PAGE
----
I was shocked and felt somewhat guilty to find that it is six months since my last blog – life has been very busy. Me, my husband and our dog have just returned from spending the winter in the South West of France, house-sitting for our friends. It was an amazing opportunity, one too good to miss and one we’d love to repeat given the chance!
Aside from the breathtaking scenery, the dry sunny climate, snow-capped mountains and the fun of trying to speak French, it suited our ketogenic/paleo diet very well, although sometimes perhaps a little too much red wine was consumed! The local markets had some amazing produce, cheeses and saucisse were the mainstay of our diet.
I have also been busy studying whilst away, my science access course now well under way. I am now well and truly committed to a future career as a Nutritional Therapist. Having surprised myself by enjoying and passing my chemistry module, I have since completed biology and am now completely fascinated by the final module on anatomy and physiology. I would love for everyone to be able to absorb the same knowledge on how our bodies work (and don’t work!). If I can pass on my enthusiasm and help others by simply approaching life with good nutrition and well-being then I will have succeeded in my goal.
I was prompted to write this blog whilst watching the news broadcast today with the long awaited news that Public Health England have published guidelines for food manufacturers to reduce sugar content in foods by 20% in 2020. Are we actually finally waking up to the fact that sugar doesn’t provide any nutritional value but is extremely detrimental to our health?
Figures published suggest that children are currently consuming three times as much sugar per day as is recommended. 1 in 5 children are overweight or obese when they start primary school and 1 in 3 children are overweight or obese when attending secondary school. This greatly increases their risk of going on to develop type 2 diabetes, heart disease and some cancers.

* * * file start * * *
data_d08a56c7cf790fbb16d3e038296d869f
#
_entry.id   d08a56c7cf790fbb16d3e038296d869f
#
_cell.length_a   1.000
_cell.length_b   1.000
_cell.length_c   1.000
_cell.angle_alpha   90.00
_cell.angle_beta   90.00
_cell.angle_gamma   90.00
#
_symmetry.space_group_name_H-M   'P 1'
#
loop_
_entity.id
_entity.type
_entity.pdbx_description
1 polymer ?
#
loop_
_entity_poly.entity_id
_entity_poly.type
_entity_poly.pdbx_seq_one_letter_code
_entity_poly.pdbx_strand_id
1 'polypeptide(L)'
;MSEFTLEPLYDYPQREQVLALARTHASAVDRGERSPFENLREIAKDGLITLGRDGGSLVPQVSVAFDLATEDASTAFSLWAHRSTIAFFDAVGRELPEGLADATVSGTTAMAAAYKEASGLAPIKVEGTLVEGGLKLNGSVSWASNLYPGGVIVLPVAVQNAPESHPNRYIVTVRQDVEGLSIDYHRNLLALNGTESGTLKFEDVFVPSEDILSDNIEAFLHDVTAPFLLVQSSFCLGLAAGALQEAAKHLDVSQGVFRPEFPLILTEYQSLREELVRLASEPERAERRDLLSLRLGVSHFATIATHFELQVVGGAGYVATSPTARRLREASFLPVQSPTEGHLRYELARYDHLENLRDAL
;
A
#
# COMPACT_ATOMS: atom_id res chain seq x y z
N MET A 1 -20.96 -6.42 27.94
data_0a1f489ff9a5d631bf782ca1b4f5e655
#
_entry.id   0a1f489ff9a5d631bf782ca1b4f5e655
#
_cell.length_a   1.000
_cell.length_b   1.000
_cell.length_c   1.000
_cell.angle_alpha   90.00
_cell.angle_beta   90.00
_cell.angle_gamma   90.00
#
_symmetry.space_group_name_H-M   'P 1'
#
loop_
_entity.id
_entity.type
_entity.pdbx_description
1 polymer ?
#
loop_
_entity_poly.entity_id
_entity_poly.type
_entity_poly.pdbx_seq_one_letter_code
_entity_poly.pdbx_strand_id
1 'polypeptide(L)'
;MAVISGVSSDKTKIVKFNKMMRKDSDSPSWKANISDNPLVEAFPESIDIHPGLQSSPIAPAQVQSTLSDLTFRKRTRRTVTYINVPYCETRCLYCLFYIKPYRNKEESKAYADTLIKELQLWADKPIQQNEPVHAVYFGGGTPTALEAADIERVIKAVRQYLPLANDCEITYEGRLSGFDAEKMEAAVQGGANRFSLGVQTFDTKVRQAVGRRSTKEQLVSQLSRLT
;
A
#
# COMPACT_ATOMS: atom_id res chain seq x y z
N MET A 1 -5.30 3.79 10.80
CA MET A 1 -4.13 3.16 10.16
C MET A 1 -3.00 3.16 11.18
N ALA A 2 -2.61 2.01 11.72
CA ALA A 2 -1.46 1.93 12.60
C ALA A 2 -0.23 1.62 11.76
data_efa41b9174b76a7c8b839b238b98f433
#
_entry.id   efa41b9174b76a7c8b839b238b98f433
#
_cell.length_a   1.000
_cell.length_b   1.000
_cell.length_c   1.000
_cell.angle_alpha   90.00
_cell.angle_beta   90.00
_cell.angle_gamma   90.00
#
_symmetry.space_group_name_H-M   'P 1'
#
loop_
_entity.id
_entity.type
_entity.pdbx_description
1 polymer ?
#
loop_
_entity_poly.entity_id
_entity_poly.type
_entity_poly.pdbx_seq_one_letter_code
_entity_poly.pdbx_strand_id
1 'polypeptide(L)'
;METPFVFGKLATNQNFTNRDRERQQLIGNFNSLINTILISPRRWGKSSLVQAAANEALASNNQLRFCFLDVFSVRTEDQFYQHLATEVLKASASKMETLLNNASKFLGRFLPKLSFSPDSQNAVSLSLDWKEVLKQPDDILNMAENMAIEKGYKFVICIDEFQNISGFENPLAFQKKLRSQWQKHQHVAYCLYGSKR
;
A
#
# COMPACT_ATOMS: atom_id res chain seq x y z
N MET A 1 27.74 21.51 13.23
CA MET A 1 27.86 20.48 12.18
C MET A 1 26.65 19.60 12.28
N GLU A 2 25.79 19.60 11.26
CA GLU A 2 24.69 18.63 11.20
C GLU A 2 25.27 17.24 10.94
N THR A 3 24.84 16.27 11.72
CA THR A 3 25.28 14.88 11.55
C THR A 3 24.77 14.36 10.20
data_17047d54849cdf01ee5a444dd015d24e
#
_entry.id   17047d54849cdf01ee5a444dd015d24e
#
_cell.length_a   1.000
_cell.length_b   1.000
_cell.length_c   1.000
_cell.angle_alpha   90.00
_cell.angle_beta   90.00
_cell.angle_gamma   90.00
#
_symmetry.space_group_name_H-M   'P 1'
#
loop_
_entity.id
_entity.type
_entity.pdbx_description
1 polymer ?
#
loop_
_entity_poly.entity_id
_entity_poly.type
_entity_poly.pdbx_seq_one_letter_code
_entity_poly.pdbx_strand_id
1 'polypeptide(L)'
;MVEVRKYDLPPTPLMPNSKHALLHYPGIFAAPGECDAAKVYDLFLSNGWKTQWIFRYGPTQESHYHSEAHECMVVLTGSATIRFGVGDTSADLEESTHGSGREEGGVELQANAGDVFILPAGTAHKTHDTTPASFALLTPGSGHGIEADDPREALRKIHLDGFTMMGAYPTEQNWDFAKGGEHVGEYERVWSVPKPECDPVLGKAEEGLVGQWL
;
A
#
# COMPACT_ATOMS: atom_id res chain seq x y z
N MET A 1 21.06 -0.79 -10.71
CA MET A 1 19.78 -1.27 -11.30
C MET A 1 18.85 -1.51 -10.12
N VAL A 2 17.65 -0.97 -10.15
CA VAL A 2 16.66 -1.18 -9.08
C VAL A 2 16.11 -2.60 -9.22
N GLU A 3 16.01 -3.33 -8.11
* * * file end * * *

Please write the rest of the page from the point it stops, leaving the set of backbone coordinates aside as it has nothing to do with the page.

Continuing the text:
It’s not just food manufacturers that need to comply with these guidelines but also small cafes, coffee shops and fast food restaurants as 30% of food is consumed outside of the home environment. Foods to be targeted include cereals, breakfast foods, biscuits, yoghurts, ice cream, confectionary and sweet spreads.
Whether healthier alternatives are introduced or whether the products are simply cut in size by 20%, these targets could mean that we consume 200,000 tonnes less sugar in the UK by 2020.
These figures are based only on the foods which are quite obvious in their sugar content, there are so many hidden sugars in other products and foods that we could reduce in our diet but this is a great first step forward in tackling childhood obesity.
I will be back with my blog again very soon, I have lots to share – my latest passion is fermented foods, making my own sauerkraut, coconut milk kefir and recently I’ve make my own cream cheese too. They’re all great gut-healing foods and so easy to make.
Good to be back, sorry it’s been so long!